In the last of three features pushing the boundaries of what librarians can learn from pop culture, Melburnian writer and roller derby official Jordi Kerr tells us what libraries can learn from the glamorous, full-throttle sport of roller derby.
In the second of three features pushing the boundaries of what librarians can learn from pop culture, we take a visit to Melbourne bookstore Polyester Books and talk readers’ advisory with one of the most provocative booksellers I’ve ever met.
Polyester Books – the self-proclaimed ‘World’s Freakiest Bookstore’ - spells trouble. It did from the moment I discovered it.
I was visiting Melbourne for the first time and a friend recommended an alternative bookshop at the far end of Brunswick Street in Fitzroy.
I had no idea where this was, so on a visit to the State Library of Victoria, I asked one of the youth librarians to help me find it. She googled ‘Polyester Books’ on a State Library computer terminal and we were both immediately confronted with the store’s incredibly NSFW logo.
As Polyester proprietor Jo Emslie puts it, “If that sign upsets you, don’t look around our shop, ‘cos your head’s gonna explode!”
- Polyester Books, Melbourne
Yet Polyester’s commitment to supplying all kinds of books, DVDs, zines, art, and periodicals is deeply relevant to the mission of 21st century librarians. I dropped in to the shop for a browse and was impressed to find the likes of obscure Austrian novelist Hermann Broch on the shelves alongside the more eyebrow-raising fare.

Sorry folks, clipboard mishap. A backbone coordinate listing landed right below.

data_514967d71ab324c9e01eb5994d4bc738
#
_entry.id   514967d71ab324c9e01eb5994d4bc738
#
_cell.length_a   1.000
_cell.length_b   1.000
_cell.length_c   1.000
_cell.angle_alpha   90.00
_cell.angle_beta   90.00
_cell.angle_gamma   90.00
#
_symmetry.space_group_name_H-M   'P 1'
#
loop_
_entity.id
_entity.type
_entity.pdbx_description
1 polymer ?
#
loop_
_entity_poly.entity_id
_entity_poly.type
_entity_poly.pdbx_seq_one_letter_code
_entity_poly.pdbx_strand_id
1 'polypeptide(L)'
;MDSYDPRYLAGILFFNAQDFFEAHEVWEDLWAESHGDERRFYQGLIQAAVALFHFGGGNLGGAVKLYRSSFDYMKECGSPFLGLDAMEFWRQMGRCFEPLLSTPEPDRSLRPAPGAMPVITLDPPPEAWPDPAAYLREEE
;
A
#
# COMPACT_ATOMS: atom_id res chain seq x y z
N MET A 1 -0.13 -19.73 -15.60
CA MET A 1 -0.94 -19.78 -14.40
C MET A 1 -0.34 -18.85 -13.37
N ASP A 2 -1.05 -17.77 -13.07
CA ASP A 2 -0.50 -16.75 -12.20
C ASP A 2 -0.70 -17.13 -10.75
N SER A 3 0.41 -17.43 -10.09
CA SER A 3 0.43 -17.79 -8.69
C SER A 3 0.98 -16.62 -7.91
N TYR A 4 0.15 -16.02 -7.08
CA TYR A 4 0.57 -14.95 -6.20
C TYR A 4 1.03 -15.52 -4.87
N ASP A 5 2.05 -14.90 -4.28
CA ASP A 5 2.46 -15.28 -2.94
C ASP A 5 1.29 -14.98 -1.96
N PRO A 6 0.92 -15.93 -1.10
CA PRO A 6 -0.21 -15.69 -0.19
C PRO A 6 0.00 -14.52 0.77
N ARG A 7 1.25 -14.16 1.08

So what can librarians learn from the World’s Freakiest Bookstore?
As my regular readers will know, Friday 9th November saw a very special event in Tullamore, New South Wales. Australasian libraries have run a lot of innovative youth activities in recent years – but I think this was the first time that they had gone so far as to summon the living dead in the name of literacy…
A selection of photographs from some of my recent workshops for children and young people in New South Wales.
These school holiday sessions in libraries offered high quality speaking and listening opportunities alongside exciting and unusual hands-on experience, with attendees also producing a range of narrative and non-fiction writing amid the fruit smashing and tower building!
You can see more images from the spooky mining themed workshop “Mysteries Underground” at my Tumblr page.
Adele Walsh, aka Snarky Wench, runs the Centre for Youth Literature at the State Library of Victoria in Melbourne.
Adele’s one of my writing heroes because she used her blogging skills to shift from a career as a schoolteacher to a dream role as champion of youth literature in one of the coolest and most hipsterious* cities on the planet.
After I blogged on the unexpected joys of copywriting, I started to think of other writing careers that don’t focus on the ‘hunched over a desk cranking out a Great Novel’ model, and Adele came to mind.
There’s a lot of waffle written on the Internet about following your heart and living the dream – but Adele really did find a way to turn her passion into her career, using her writing skills as a springboard.
Here’s Adele on ‘how to get your dream job in 10 (easy?) steps’: